Picea breweriana S. Wats.

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Credits

Article from Bean's Trees and Shrubs Hardy in the British Isles

Recommended citation
'Picea breweriana' from the website Trees and Shrubs Online (treesandshrubsonline.org/articles/picea/picea-breweriana/). Accessed 2019-12-11.

Genus

Glossary

apex
(pl. apices) Tip. apical At the apex.
entire
With an unbroken margin.

References

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Credits

Article from Bean's Trees and Shrubs Hardy in the British Isles

Recommended citation
'Picea breweriana' from the website Trees and Shrubs Online (treesandshrubsonline.org/articles/picea/picea-breweriana/). Accessed 2019-12-11.

A tree up to 120 ft high in the wild, the trunk 2 to 3 ft in diameter, the branches ultimately pendulous, with the final ramifications slender, whip-like, and often 7 to 8 or even 12 ft long, but no thicker than a lead pencil, and hanging perpendicularly; pyramidal and stiffly branched when young. Leaves pointing forwards, and arranged about equally all round the shoot, 12 to 1 in. long, 120 to 112 in. wide, blunt at the apex, somewhat tapered at the base; one side dark glossy green without stomata, the other grey with stomatic lines. Cones cylindrical-oval, about 3 in. long, purple, the scales rounded and entire at the margins. Bot. Mag., t. 9543.

Native of the Siskiyou Mountains of California and Oregon, where it occurs in comparatively small numbers in a few places at about 7,000 ft altitude; discovered by W. H. Brewer, the Californian botanist. A single plant was sent by Prof. Sargent in 1897 to Kew, where it thrives very well but grows slowly in height. It first bore cones in 1920 and measures 36 × 2 ft (1963). Fourteen seedlings collected in the wild reached Dawyck in Peeblesshire in 1911 (see Conifers in Cultivation (1932), p. 198) and there were probably other introductions at about the same time or slightly earlier.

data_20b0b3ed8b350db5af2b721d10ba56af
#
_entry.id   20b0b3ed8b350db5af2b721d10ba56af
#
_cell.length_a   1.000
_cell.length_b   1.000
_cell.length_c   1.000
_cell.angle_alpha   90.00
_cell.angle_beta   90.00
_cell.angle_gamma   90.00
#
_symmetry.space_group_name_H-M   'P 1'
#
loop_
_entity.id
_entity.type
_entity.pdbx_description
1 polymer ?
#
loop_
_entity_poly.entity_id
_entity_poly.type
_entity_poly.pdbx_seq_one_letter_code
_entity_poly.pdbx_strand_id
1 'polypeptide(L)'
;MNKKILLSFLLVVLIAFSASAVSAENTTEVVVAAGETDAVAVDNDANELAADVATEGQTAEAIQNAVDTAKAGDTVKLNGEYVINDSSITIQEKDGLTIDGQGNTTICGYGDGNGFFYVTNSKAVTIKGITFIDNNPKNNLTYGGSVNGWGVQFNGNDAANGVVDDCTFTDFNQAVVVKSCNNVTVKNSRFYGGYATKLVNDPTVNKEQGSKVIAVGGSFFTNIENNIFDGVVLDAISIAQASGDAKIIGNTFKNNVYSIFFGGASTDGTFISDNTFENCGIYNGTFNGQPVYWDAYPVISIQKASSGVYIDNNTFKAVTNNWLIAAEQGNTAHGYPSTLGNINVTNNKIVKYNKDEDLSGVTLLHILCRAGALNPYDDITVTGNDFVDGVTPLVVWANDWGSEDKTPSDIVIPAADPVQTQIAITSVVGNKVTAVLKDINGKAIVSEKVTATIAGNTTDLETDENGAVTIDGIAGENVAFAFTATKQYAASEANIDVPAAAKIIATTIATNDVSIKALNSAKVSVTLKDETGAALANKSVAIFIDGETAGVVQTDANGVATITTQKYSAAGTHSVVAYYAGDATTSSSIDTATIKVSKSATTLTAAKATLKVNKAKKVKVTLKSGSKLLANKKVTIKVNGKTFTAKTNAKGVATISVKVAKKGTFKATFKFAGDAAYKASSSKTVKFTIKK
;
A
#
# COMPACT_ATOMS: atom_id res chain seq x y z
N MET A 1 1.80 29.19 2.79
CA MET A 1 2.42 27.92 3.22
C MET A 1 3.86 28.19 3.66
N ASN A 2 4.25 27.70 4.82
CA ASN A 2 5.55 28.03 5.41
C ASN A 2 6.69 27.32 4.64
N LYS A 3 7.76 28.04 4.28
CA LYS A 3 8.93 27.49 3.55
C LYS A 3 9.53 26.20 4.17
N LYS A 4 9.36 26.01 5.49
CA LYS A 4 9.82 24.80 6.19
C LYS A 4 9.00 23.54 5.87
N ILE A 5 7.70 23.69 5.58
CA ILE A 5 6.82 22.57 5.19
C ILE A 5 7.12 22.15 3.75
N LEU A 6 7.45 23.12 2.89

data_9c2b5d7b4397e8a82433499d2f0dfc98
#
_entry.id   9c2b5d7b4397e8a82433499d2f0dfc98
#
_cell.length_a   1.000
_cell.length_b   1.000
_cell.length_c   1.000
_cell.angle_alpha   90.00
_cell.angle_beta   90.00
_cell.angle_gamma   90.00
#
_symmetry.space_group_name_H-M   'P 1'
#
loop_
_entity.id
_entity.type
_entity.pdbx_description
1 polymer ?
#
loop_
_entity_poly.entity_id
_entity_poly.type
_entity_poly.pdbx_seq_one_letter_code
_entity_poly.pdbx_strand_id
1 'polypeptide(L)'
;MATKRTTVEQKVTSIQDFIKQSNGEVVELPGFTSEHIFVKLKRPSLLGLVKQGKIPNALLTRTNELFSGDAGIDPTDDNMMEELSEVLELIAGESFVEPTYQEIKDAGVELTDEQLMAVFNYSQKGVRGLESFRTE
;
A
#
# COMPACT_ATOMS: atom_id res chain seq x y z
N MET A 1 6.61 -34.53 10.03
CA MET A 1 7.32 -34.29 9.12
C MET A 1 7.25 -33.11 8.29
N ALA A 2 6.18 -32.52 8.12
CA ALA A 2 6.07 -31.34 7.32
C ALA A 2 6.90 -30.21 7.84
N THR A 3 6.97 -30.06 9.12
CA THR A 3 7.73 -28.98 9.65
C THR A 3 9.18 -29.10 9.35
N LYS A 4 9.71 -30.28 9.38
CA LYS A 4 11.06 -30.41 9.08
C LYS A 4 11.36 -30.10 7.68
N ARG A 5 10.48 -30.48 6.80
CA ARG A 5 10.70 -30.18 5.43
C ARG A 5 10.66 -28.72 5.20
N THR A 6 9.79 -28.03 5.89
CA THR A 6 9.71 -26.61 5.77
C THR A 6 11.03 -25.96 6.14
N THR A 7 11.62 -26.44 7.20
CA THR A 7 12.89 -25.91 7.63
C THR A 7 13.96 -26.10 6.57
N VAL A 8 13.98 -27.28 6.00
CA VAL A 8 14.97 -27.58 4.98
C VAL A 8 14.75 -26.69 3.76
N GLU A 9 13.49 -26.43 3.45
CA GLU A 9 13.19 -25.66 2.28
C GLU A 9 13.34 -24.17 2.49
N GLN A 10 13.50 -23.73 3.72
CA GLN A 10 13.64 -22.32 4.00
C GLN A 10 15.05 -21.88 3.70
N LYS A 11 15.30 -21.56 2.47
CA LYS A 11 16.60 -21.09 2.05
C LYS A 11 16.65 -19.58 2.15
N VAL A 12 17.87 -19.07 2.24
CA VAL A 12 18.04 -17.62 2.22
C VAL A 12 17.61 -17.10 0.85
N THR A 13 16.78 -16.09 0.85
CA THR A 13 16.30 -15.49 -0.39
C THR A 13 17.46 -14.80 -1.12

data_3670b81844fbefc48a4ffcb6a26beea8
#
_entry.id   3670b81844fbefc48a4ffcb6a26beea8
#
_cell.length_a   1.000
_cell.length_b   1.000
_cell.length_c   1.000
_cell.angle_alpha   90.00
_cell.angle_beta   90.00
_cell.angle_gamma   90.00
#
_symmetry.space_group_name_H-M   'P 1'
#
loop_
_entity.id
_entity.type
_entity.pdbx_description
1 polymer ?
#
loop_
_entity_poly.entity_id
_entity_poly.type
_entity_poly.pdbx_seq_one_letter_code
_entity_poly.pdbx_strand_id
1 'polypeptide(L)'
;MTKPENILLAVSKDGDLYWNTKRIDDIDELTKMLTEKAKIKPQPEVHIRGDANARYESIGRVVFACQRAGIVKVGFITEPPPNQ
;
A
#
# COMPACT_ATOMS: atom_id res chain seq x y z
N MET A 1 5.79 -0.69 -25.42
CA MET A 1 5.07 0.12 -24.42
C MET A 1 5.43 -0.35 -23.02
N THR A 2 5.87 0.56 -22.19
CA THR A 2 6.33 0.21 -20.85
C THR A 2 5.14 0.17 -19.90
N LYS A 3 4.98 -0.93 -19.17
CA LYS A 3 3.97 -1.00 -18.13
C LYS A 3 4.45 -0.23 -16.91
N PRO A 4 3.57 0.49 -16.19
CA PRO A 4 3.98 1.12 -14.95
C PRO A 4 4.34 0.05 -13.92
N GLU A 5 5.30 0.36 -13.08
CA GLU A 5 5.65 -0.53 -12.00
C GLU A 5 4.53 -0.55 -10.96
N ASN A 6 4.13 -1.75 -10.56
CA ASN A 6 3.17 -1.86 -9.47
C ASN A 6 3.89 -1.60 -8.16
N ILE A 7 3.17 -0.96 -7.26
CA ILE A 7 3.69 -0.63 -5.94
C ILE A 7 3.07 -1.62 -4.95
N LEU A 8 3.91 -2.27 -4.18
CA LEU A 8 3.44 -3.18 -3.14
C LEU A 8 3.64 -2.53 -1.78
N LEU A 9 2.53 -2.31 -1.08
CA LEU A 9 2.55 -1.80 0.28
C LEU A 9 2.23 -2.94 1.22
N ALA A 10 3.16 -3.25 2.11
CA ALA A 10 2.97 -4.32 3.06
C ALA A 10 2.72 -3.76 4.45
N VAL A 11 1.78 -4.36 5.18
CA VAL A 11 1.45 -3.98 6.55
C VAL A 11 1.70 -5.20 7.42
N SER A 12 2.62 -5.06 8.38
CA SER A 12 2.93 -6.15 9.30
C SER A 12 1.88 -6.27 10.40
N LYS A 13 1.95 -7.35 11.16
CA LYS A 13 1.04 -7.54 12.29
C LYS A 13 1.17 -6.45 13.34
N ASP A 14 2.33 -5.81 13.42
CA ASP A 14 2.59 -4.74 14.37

With its curtained branches, P. breweriana is one of the most striking and ornamental of conifers, and only its scarcity in commerce prevents it from being more widely planted. It is many years before seedling plants begin to develop the characteristic branching, but they are still to be preferred to grafted ones. Among the oldest specimens in the country are: Vernon Holme, Kent, 53 × 5 ft (1973); National Pinetum, Bedgebury, Kent, pl. 1926, 30 × 4 ft (1968); Sheffield Park, Sussex, pl. 1910, 46 × 414 ft (1974); Leonardslee, Sussex, 44 × 334 ft (1969); Wakehurst Place, Sussex, pl. 1915, 46 × 4 ft (1970) and another in the Valley, 52 × 334 ft (1973); Exbury, Hants, 39 × 412 ft (1968); Hergest Croft, Heref., pl. 1916, 42 × 334 ft(1963); Dawyck, Peebles., pl. 1911,thebest 51 × 534 ft (1974).

From the Supplement (Vol. V)

specimens: Kew, pl. 1897, 46 × 214 ft (1979); Hall Place, Kent, pl. 1928, 40 × 412 ft (1984); Tongs Wood, Kent, 60 × 512 ft (1984); Vernon Holme, Kent, 53 × 5 ft (1973); National Pinetum, Bedgebury, Kent, pl. 1926, 41 × 412 ft (1981); Sheffield Park, Sussex, pl. 1910, 56 × 434 ft (1982); Leonardslee, Sussex, 60 × 314 ft (1984); Wakehurst Place, Sussex, pl. 1915, 51 × 414 ft (1984) and another in Horsebridge Wood, 63 × 414 ft (1981); Hergest Croft, Heref., 59 × 614 ft (1985) and, pl. 1916, 66 × 434 ft (1985); Dyffryn Gardens, near Cardiff, 50 × 512 ft (1984); Dawyck, Peebl., pl. 1911, best 62 × 6 ft (1984); Stobo Castle, Peebl., 56 × 412 ft (1984); Glentanar, Aberd., pl. 1922, 59 × 6 ft, a superb tree (1980); Biel, E. Lothian, 56 × 334 ft (1985).


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